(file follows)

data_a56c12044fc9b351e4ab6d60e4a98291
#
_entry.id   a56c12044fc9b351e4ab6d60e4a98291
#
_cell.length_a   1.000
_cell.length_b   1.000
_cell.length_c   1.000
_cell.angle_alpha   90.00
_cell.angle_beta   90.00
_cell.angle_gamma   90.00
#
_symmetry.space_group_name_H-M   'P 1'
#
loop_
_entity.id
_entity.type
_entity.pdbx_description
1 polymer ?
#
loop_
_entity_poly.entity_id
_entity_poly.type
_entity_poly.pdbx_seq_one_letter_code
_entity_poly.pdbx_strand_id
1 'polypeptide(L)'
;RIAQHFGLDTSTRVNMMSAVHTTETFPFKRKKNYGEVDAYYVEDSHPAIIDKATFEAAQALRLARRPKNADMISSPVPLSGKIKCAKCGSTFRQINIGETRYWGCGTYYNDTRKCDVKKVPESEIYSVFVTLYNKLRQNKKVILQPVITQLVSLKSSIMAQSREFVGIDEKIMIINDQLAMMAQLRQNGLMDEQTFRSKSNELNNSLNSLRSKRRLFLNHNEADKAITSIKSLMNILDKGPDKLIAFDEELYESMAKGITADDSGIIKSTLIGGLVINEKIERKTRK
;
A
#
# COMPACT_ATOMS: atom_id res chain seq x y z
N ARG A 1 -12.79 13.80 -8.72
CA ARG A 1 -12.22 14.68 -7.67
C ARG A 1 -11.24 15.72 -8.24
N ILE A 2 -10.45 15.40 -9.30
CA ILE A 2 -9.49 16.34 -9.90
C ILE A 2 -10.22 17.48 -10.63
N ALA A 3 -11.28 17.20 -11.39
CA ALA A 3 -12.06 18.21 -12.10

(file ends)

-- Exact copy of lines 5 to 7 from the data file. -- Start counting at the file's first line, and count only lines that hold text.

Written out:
_cell.length_a   1.000
_cell.length_b   1.000
_cell.length_c   1.000